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Tuesday, June 28, 2011

For John, Who Died Anyway

Leaves pasted together 
by dew   carpet the path 
across the meadow.  
Twigs snap under your boots.
You stride out    head high    push 
challenge   stare down the cancer 
that   robbed you   first of a 
kidney   then a lung.  
I clamber after you 
up a steep hill   jeans wet 
to the knees.  You pause   
lean on your stick   suck air 
march toward the gurgle of   
the periwinkle spring.
Winded   I scramble   half-jog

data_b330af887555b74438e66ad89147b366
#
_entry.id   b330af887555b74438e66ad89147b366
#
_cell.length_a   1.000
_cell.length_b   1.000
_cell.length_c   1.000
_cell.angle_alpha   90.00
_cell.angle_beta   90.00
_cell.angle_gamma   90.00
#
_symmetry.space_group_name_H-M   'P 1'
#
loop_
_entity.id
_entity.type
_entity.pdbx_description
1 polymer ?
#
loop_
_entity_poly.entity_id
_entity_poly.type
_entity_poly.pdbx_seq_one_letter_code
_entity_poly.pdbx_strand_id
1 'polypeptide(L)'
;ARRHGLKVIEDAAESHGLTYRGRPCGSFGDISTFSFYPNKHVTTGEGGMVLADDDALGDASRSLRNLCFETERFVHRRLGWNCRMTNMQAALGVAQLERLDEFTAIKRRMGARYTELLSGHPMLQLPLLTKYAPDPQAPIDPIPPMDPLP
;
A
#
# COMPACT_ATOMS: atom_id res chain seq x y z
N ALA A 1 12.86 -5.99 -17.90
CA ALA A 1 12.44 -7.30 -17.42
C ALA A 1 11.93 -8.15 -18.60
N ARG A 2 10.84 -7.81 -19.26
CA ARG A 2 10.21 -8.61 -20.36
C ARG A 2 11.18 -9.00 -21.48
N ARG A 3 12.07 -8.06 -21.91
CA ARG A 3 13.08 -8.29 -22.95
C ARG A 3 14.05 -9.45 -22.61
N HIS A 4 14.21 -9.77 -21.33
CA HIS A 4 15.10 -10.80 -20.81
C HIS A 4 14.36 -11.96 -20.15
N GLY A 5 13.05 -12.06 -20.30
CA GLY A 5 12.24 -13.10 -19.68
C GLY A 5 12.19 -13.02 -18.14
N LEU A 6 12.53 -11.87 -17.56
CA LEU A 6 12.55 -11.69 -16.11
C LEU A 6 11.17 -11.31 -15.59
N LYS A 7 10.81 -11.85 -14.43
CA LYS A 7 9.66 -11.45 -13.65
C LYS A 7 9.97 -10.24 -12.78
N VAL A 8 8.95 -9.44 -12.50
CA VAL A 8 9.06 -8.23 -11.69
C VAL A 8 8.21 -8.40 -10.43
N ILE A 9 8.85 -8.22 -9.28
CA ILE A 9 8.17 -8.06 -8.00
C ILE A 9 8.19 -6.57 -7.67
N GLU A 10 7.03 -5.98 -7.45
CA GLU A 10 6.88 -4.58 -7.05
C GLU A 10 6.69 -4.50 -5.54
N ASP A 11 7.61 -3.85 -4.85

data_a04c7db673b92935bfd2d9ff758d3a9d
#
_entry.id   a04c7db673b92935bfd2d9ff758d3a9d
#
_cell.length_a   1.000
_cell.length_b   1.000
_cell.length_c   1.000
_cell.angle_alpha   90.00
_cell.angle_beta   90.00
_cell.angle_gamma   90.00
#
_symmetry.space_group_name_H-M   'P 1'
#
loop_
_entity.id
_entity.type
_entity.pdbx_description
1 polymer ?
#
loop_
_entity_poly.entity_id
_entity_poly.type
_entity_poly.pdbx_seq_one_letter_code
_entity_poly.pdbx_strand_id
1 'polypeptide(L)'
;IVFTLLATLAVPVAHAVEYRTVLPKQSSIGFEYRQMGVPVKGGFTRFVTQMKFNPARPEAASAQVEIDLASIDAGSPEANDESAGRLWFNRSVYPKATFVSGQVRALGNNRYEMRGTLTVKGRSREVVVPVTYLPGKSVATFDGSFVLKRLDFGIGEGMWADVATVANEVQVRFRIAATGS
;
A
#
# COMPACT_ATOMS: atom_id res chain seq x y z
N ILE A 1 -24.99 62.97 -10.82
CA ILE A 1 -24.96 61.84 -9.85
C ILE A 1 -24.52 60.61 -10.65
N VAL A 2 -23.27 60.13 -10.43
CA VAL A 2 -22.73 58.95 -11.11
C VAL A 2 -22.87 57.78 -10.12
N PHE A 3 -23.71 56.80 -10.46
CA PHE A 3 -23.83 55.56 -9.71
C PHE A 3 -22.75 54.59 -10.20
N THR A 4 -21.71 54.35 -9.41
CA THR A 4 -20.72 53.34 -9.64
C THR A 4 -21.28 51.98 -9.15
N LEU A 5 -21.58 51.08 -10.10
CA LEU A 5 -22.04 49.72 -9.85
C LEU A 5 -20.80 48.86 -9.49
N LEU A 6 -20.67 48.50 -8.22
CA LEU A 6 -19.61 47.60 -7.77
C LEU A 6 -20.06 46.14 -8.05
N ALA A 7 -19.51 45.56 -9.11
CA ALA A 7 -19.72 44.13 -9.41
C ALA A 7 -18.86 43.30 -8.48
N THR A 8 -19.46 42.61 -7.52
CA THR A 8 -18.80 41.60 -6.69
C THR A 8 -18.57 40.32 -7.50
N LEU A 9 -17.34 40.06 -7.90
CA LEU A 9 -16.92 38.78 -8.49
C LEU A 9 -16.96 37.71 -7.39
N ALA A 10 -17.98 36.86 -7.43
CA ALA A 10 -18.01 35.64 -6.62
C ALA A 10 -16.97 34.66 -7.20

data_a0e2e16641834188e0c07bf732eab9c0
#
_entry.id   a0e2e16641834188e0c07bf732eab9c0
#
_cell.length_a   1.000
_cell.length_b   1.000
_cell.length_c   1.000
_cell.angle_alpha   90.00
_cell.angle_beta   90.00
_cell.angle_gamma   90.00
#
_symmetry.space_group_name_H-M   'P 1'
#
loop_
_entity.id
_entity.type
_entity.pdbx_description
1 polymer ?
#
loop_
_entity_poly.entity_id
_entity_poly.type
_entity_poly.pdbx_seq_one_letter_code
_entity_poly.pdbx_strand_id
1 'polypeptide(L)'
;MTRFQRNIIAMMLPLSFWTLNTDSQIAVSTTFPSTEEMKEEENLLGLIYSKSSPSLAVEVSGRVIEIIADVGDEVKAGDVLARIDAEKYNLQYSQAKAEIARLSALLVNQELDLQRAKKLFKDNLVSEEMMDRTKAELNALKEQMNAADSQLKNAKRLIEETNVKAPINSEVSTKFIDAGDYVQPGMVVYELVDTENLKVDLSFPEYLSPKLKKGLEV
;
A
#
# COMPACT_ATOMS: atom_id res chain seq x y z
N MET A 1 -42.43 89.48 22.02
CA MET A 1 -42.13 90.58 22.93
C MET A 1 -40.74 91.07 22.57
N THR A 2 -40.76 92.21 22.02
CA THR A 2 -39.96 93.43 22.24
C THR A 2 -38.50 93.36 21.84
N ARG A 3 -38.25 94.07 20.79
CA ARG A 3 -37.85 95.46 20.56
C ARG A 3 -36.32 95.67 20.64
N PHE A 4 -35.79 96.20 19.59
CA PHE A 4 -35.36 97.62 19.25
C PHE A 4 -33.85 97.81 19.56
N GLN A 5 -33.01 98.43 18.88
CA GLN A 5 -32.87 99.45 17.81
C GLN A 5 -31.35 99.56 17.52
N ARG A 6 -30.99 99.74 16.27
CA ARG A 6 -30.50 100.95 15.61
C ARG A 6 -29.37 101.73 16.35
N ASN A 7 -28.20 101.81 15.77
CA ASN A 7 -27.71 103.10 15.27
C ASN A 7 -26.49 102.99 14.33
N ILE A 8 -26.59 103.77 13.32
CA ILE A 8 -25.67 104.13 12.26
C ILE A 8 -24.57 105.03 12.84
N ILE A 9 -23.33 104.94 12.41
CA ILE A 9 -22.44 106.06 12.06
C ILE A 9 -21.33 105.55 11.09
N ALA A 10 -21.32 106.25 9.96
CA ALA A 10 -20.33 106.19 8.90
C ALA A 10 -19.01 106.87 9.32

struggle to keep up
uproot vines to plant at
my back door   a symbol 
of your strength this day.  
Across the road   the smell
of wet hay penetrates
our noses.  Your stick a sword 
you lash at underbrush
lead me through a thicket 
to the creek   point out 
mountain laurel in bloom. 
I snap blossoms   bunch them
in a bouquet of sorts.
Tiring   you tug in 
a broken breath   attack 
the hill as I scramble 
alongside   take your hand
never a thought that you
would die.

© cj  Schlottman
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